The Age of George III
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After the end of the French Wars, it became increasingly clear that England was suffering from great social, economic and political upheavals. These problems collectively became known as the 'Condition of England Question'. Many of these problems would have occurred eventually but had been speeded up by the effects of the French Wars on the country. Most of the major changes were the direct result of the French Wars. Others came from natural growth and change. The distress and discontent caused by these enormous changes were manifested in a series of events in the period 1811-19.
There were few means of maintaining law and order at the disposal of the government. There was no police force on the mainland until 1829 so troops and the local militias had to be used. Likewise, means of communication were slow: news travelled only as fast as the fastest horse. In order to gather information, the governments of the time had to rely on Lords Lieutenant, local magistrates and Justices of the Peace - and spies whom they employed. Unfortunately, these men were paid by results and ultimately became agents provocateurs. One of the most notorious of these spies was WJ Richards, alias Oliver the Spy.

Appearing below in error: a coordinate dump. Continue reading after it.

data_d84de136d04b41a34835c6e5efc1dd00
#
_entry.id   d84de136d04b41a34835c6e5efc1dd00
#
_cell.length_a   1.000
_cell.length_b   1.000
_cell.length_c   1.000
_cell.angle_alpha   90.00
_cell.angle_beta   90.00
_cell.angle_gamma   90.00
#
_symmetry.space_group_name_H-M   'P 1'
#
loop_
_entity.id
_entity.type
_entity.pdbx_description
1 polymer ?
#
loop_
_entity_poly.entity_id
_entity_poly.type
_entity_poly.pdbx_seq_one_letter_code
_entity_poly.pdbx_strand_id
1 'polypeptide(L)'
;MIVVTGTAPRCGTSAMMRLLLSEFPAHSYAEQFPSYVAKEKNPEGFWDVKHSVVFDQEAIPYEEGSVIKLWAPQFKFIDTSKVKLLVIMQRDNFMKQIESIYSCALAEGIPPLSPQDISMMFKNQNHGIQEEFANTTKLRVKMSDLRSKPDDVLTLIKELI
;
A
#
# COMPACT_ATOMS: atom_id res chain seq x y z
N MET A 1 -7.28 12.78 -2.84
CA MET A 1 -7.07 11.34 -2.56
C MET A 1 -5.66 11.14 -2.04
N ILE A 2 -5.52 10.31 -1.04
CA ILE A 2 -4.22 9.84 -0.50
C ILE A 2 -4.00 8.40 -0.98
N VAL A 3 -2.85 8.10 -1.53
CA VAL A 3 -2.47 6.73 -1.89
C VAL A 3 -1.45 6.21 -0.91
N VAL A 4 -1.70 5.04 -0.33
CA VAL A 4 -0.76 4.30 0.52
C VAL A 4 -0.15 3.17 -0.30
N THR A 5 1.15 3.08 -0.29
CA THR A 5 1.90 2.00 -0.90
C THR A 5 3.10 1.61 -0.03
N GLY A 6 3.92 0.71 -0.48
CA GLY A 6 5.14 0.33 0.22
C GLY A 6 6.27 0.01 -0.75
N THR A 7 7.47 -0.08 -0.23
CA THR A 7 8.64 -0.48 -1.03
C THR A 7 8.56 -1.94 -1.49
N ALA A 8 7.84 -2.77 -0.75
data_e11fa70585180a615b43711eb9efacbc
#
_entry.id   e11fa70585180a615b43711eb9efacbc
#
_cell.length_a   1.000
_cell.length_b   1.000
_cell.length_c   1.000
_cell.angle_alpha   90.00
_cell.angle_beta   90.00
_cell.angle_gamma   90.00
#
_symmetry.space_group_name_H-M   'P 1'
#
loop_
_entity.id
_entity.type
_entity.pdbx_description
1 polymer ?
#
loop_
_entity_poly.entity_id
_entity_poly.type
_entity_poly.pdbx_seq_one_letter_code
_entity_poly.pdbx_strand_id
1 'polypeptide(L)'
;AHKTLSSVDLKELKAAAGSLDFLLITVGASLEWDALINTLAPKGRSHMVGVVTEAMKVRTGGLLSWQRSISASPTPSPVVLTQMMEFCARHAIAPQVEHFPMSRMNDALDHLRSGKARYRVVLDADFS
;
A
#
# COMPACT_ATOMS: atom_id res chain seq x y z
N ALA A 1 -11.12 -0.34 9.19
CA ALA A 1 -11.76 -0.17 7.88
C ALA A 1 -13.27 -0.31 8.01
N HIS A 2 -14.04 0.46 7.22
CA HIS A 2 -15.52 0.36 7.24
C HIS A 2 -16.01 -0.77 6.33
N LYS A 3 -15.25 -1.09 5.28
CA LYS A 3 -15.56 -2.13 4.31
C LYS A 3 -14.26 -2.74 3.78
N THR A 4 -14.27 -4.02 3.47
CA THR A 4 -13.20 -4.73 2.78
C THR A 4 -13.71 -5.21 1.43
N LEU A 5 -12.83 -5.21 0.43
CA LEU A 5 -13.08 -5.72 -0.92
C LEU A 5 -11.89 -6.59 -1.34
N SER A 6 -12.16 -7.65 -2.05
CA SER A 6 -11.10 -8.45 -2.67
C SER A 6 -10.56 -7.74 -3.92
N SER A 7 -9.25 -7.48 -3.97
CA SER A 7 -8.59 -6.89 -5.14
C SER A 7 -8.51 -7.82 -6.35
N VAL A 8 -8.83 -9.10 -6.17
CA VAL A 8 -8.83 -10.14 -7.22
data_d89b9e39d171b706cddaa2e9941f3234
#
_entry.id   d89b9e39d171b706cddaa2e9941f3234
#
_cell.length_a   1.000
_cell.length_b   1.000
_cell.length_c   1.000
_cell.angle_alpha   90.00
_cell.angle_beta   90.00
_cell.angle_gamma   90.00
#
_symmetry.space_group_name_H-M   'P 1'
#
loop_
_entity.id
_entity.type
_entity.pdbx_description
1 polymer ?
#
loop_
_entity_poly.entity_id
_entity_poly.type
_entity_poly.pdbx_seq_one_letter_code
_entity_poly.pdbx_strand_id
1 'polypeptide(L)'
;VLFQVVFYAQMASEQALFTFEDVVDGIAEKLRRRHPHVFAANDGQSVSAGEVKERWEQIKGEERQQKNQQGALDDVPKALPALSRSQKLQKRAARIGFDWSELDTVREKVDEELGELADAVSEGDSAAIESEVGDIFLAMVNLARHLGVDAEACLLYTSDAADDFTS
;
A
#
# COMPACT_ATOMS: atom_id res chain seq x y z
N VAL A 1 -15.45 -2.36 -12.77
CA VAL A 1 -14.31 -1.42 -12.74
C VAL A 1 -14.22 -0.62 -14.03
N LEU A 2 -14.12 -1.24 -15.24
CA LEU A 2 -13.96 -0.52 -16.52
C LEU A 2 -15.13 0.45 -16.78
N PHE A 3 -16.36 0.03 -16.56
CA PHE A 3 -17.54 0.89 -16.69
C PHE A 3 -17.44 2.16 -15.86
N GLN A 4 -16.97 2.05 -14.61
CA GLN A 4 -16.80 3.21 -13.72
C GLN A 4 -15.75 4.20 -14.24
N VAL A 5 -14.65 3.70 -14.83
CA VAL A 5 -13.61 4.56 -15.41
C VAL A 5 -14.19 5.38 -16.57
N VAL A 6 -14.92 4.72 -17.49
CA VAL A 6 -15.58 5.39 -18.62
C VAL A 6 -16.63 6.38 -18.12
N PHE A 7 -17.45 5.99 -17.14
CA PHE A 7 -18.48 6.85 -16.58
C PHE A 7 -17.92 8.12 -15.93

On the 1st of January 1817, a meeting of delegates from twenty-one petitioning bodies was held in our chapel, when resolutions were passed declaratory of the right of every male to vote, who paid taxes... The Hampden Club of London ... having issued circulars for a meeting of delegates at the Crown and Anchor, for the purpose of discussing a Bill to be presented to the House of Commons, embracing the reform we sought, I was chosen to represent the Middleton Club on that occasion.
Samuel Bamford, Passages in the Life of a Radical, ed. H. Dunckley, (1893)